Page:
Sunday, February 02, 2014

Own it! Stay Solid! A Radical Handbook for Youth. Book Review

The book itself feels lovely to the touch. It reminds me of the reaction I’ll often have, when in the presence of art paper—this too makes me want to grab my conte crayon and get doodling.
Judging from the cover, Stay Solid: A Radical Handbook for Youth, seems to be about young people, just being themselves. But what is the book like inside?

When I do open to the pages, I am not disappointed. Edited by Matt Hern and contributors at the Purple Thistle Centre, this collection of essays is a guidebook that basically says to young people: “Hey. You’re okay. I’m okay. We’re okay.”
It's okay to be whomever you want to be; okay to dream; okay to be passionate; okay to agitate for better, because it’s not enough and you want some more. And you are right to have expectations, great expectations (why do I keep quoting Dickens?).
Here’s a book about creating your own adventure. It’s a book that is in the know of what young folk are talking about and acting on. Mostly, it’s a book about hope.

You’ll hear from those who are challenging misogyny, questioning authority and advocating for social justice (feminist, racial, LGBTQ, Indigenous etc). Based on firsthand accounts and experiences, the book covers everything from activism, environment-care, sexuality, relationships, to education, work, travel, art, media and so much more. Stay Solid is filled with quotes from well known thinkers and activists. The illustrations are fun.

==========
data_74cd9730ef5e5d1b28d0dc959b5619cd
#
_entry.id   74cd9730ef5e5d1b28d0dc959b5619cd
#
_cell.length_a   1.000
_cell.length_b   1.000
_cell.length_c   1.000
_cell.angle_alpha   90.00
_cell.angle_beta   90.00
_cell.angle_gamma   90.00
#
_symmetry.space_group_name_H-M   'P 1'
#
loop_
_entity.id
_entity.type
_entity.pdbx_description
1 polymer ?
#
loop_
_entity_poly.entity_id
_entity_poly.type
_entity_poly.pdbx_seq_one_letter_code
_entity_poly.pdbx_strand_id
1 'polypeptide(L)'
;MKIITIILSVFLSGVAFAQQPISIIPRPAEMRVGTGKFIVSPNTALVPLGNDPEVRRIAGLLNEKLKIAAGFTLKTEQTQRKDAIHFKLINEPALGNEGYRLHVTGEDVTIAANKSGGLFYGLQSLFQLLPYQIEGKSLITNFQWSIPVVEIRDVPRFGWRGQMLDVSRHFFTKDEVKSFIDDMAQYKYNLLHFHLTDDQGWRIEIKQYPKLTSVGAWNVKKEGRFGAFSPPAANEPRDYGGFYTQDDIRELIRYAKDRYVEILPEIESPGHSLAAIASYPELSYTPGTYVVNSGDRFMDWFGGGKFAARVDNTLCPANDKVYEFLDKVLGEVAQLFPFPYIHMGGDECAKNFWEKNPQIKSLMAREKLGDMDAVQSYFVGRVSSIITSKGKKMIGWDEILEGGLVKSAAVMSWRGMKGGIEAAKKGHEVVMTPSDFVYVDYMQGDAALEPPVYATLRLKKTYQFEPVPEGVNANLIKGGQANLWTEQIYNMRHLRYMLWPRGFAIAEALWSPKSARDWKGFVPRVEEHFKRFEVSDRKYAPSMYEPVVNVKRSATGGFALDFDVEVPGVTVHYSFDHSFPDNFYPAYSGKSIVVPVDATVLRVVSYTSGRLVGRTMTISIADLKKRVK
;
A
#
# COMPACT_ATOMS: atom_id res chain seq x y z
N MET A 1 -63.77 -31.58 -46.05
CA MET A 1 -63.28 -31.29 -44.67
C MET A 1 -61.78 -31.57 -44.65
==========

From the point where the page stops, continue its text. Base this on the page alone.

This book is the mentor you never had. It’s the uncle or aunt you longed for—whose support you could count on no matter how ‘unreasonable’ your parents said you were. It’s the parent you wish had loved you unconditionally, no matter your sexual orientation.  Reading through the pages, you feel like you are in the company of friends and allies who aren't judging.  Everything we grownups scoff at—idealism, fun, bravery and dreams—are what you are urged to hold onto.
Go after the life you envision, believe in. Embrace who you are. Own the hell out of it. Claim it. Be proud of it. It’s yours, it’s you. Make no excuses. Take responsibility. And when you’re out there, be real. Coming to you live. Coming at you authentically. Unashamed. Unapologetic.  Own your life.

Notes:
1. I would have ditched the ‘radical’ in the book title (and so would my 16 year old). Justice is not radical, it’s right. But, hey, title works I guess.

2. This book is not only for the young.

1 comment:

kiki said...

keren sekali nih ...

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